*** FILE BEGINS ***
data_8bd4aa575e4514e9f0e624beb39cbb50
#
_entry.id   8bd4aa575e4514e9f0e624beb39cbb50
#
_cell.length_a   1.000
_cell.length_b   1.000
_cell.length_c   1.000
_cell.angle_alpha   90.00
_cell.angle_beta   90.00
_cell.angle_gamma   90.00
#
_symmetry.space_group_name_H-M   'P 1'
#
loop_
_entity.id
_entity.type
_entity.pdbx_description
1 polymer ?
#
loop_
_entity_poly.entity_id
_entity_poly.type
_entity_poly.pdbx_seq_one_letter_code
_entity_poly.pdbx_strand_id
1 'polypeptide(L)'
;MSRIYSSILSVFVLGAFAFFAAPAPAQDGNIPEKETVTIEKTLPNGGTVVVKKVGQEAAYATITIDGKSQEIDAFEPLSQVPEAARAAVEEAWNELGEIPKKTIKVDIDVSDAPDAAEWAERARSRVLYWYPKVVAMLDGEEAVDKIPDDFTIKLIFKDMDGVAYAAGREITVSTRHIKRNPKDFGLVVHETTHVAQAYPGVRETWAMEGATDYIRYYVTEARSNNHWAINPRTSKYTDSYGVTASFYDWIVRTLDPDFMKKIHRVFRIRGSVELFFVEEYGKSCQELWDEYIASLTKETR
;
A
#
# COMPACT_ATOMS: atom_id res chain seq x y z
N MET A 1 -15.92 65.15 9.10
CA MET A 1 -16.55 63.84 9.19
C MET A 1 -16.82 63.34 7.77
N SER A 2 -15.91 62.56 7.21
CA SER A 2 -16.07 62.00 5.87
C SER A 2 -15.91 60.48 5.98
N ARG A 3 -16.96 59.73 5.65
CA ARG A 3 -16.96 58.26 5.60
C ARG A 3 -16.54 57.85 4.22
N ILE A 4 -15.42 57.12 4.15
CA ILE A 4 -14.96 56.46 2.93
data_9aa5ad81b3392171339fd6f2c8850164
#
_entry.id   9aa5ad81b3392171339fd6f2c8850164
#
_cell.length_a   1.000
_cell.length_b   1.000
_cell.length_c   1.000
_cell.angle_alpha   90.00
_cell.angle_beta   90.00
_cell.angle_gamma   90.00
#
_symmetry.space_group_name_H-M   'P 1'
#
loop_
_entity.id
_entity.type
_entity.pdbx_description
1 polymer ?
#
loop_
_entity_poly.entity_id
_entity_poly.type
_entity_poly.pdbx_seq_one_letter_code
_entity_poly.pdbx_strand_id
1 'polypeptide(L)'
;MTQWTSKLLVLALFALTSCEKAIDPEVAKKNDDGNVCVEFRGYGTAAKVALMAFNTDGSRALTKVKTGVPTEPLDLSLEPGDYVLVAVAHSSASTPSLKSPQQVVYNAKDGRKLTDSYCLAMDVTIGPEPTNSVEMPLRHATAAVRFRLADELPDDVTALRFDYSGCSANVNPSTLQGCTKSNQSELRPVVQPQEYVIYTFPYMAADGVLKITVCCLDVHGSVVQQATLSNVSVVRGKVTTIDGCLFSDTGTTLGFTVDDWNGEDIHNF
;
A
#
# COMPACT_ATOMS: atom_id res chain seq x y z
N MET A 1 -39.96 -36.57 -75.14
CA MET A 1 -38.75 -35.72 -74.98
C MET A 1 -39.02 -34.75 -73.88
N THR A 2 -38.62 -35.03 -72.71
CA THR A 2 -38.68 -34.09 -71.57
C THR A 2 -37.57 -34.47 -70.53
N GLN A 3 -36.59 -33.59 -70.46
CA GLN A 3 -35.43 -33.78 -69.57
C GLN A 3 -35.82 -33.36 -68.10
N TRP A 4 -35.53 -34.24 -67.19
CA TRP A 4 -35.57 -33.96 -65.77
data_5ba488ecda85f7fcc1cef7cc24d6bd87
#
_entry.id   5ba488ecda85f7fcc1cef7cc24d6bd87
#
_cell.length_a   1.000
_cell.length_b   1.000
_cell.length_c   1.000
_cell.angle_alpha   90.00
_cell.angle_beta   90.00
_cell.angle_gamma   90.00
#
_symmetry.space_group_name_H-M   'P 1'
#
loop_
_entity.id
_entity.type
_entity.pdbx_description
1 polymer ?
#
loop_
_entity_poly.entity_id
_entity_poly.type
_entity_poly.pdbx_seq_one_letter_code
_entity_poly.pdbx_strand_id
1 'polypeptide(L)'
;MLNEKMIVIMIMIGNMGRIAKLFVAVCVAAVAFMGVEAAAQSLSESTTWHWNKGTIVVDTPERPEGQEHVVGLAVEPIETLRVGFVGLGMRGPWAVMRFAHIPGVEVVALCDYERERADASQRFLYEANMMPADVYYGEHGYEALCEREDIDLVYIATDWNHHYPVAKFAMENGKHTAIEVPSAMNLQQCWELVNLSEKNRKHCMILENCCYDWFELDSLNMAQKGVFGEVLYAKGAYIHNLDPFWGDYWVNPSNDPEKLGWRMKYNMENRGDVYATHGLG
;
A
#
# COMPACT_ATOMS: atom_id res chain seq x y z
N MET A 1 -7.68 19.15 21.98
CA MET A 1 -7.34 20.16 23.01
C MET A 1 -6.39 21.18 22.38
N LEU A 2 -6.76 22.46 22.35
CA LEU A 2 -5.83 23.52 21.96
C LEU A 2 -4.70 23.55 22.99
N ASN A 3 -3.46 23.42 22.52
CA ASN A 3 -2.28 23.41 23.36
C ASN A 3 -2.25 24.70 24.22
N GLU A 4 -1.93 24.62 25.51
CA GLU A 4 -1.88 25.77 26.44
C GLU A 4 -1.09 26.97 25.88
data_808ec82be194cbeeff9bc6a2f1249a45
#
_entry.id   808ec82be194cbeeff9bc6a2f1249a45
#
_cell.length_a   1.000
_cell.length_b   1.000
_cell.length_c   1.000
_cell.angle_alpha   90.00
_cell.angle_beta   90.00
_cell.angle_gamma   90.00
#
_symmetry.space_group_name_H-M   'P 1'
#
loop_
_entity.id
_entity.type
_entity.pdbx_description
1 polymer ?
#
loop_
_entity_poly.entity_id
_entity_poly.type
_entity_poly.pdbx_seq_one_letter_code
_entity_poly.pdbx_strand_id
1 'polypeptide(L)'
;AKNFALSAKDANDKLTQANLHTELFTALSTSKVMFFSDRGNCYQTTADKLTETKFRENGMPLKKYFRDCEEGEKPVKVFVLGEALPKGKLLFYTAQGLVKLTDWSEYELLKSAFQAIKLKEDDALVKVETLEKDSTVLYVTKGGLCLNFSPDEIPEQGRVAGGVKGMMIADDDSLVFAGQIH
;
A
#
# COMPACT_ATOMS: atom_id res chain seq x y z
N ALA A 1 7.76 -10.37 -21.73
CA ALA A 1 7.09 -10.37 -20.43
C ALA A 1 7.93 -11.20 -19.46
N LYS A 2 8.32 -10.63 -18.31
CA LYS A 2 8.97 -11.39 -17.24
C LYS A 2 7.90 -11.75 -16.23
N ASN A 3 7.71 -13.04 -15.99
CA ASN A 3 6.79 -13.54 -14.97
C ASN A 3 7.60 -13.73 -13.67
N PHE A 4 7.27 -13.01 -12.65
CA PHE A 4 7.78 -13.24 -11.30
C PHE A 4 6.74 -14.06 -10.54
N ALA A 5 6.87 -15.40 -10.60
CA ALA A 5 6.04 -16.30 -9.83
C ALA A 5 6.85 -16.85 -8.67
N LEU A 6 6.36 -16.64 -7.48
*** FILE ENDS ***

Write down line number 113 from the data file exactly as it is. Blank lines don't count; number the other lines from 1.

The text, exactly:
N MET A 1 -7.68 19.15 21.98